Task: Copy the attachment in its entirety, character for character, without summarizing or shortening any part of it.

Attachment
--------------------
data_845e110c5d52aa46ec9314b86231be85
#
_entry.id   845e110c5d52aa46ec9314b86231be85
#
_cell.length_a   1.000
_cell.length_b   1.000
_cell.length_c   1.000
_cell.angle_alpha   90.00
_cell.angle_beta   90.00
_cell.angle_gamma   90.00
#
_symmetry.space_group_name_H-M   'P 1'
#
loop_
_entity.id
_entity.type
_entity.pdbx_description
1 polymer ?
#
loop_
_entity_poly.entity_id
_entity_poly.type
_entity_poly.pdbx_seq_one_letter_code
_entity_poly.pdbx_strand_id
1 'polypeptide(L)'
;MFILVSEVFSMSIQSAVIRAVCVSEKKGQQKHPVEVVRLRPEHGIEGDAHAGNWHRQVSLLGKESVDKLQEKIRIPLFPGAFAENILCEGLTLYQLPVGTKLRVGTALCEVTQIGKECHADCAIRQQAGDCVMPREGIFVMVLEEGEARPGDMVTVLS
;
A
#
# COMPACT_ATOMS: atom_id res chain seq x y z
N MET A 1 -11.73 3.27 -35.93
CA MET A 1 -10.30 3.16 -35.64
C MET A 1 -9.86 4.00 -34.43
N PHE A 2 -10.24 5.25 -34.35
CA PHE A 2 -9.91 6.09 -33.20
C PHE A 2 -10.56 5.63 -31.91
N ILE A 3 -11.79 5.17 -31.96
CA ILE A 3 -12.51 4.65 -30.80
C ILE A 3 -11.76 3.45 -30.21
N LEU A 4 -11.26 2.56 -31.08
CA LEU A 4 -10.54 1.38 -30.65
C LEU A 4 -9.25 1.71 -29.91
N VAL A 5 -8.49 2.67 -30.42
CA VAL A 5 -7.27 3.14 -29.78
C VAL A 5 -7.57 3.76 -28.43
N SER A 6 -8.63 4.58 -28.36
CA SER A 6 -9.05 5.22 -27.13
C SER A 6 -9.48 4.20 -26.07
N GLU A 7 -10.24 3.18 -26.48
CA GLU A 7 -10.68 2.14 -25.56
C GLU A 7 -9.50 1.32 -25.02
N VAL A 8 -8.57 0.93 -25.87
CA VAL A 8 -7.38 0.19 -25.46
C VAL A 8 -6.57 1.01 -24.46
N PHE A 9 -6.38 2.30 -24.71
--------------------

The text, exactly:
data_845e110c5d52aa46ec9314b86231be85
#
_entry.id   845e110c5d52aa46ec9314b86231be85
#
_cell.length_a   1.000
_cell.length_b   1.000
_cell.length_c   1.000
_cell.angle_alpha   90.00
_cell.angle_beta   90.00
_cell.angle_gamma   90.00
#
_symmetry.space_group_name_H-M   'P 1'
#
loop_
_entity.id
_entity.type
_entity.pdbx_description
1 polymer ?
#
loop_
_entity_poly.entity_id
_entity_poly.type
_entity_poly.pdbx_seq_one_letter_code
_entity_poly.pdbx_strand_id
1 'polypeptide(L)'
;MFILVSEVFSMSIQSAVIRAVCVSEKKGQQKHPVEVVRLRPEHGIEGDAHAGNWHRQVSLLGKESVDKLQEKIRIPLFPGAFAENILCEGLTLYQLPVGTKLRVGTALCEVTQIGKECHADCAIRQQAGDCVMPREGIFVMVLEEGEARPGDMVTVLS
;
A
#
# COMPACT_ATOMS: atom_id res chain seq x y z
N MET A 1 -11.73 3.27 -35.93
CA MET A 1 -10.30 3.16 -35.64
C MET A 1 -9.86 4.00 -34.43
N PHE A 2 -10.24 5.25 -34.35
CA PHE A 2 -9.91 6.09 -33.20
C PHE A 2 -10.56 5.63 -31.91
N ILE A 3 -11.79 5.17 -31.96
CA ILE A 3 -12.51 4.65 -30.80
C ILE A 3 -11.76 3.45 -30.21
N LEU A 4 -11.26 2.56 -31.08
CA LEU A 4 -10.54 1.38 -30.65
C LEU A 4 -9.25 1.71 -29.91
N VAL A 5 -8.49 2.67 -30.42
CA VAL A 5 -7.27 3.14 -29.78
C VAL A 5 -7.57 3.76 -28.43
N SER A 6 -8.63 4.58 -28.36
CA SER A 6 -9.05 5.22 -27.13
C SER A 6 -9.48 4.20 -26.07
N GLU A 7 -10.24 3.18 -26.48
CA GLU A 7 -10.68 2.14 -25.56
C GLU A 7 -9.50 1.32 -25.02
N VAL A 8 -8.57 0.93 -25.87
CA VAL A 8 -7.38 0.19 -25.46
C VAL A 8 -6.57 1.01 -24.46
N PHE A 9 -6.38 2.30 -24.71